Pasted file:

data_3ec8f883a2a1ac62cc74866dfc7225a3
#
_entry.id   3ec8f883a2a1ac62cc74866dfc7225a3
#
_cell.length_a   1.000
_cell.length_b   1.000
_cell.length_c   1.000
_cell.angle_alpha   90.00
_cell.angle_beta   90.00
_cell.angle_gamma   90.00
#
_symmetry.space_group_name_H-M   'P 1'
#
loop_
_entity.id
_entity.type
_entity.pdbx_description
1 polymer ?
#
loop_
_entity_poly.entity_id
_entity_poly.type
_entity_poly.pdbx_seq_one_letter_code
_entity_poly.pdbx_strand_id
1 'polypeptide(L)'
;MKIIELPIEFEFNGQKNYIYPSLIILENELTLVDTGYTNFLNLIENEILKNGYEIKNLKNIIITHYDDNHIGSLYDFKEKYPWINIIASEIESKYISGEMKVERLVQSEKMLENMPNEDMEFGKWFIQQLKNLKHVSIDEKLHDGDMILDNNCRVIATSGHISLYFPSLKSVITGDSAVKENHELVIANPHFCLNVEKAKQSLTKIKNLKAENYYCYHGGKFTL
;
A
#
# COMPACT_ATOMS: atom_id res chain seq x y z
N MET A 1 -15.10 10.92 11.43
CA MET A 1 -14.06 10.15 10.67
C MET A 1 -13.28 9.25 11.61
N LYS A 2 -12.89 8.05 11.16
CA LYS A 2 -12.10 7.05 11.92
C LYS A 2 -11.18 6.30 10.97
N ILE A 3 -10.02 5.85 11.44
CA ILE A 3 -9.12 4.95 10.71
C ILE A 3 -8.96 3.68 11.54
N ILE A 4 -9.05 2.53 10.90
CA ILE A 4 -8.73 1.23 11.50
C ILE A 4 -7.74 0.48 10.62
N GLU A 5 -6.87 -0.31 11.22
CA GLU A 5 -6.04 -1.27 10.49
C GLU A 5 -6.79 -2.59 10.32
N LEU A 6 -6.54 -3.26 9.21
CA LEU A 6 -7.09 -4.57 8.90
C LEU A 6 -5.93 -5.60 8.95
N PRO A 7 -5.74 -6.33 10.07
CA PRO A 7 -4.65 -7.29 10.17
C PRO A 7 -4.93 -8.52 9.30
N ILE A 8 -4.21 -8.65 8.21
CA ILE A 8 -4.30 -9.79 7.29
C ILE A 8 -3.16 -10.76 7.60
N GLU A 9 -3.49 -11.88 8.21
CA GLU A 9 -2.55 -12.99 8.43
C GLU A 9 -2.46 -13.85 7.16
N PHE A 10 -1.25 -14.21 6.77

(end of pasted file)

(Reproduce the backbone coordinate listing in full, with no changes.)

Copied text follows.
data_3ec8f883a2a1ac62cc74866dfc7225a3
#
_entry.id   3ec8f883a2a1ac62cc74866dfc7225a3
#
_cell.length_a   1.000
_cell.length_b   1.000
_cell.length_c   1.000
_cell.angle_alpha   90.00
_cell.angle_beta   90.00
_cell.angle_gamma   90.00
#
_symmetry.space_group_name_H-M   'P 1'
#
loop_
_entity.id
_entity.type
_entity.pdbx_description
1 polymer ?
#
loop_
_entity_poly.entity_id
_entity_poly.type
_entity_poly.pdbx_seq_one_letter_code
_entity_poly.pdbx_strand_id
1 'polypeptide(L)'
;MKIIELPIEFEFNGQKNYIYPSLIILENELTLVDTGYTNFLNLIENEILKNGYEIKNLKNIIITHYDDNHIGSLYDFKEKYPWINIIASEIESKYISGEMKVERLVQSEKMLENMPNEDMEFGKWFIQQLKNLKHVSIDEKLHDGDMILDNNCRVIATSGHISLYFPSLKSVITGDSAVKENHELVIANPHFCLNVEKAKQSLTKIKNLKAENYYCYHGGKFTL
;
A
#
# COMPACT_ATOMS: atom_id res chain seq x y z
N MET A 1 -15.10 10.92 11.43
CA MET A 1 -14.06 10.15 10.67
C MET A 1 -13.28 9.25 11.61
N LYS A 2 -12.89 8.05 11.16
CA LYS A 2 -12.10 7.05 11.92
C LYS A 2 -11.18 6.30 10.97
N ILE A 3 -10.02 5.85 11.44
CA ILE A 3 -9.12 4.95 10.71
C ILE A 3 -8.96 3.68 11.54
N ILE A 4 -9.05 2.53 10.90
CA ILE A 4 -8.73 1.23 11.50
C ILE A 4 -7.74 0.48 10.62
N GLU A 5 -6.87 -0.31 11.22
CA GLU A 5 -6.04 -1.27 10.49
C GLU A 5 -6.79 -2.59 10.32
N LEU A 6 -6.54 -3.26 9.21
CA LEU A 6 -7.09 -4.57 8.90
C LEU A 6 -5.93 -5.60 8.95
N PRO A 7 -5.74 -6.33 10.07
CA PRO A 7 -4.65 -7.29 10.17
C PRO A 7 -4.93 -8.52 9.30
N ILE A 8 -4.21 -8.65 8.21
CA ILE A 8 -4.30 -9.79 7.29
C ILE A 8 -3.16 -10.76 7.60
N GLU A 9 -3.49 -11.88 8.21
CA GLU A 9 -2.55 -12.99 8.43
C GLU A 9 -2.46 -13.85 7.16
N PHE A 10 -1.25 -14.21 6.77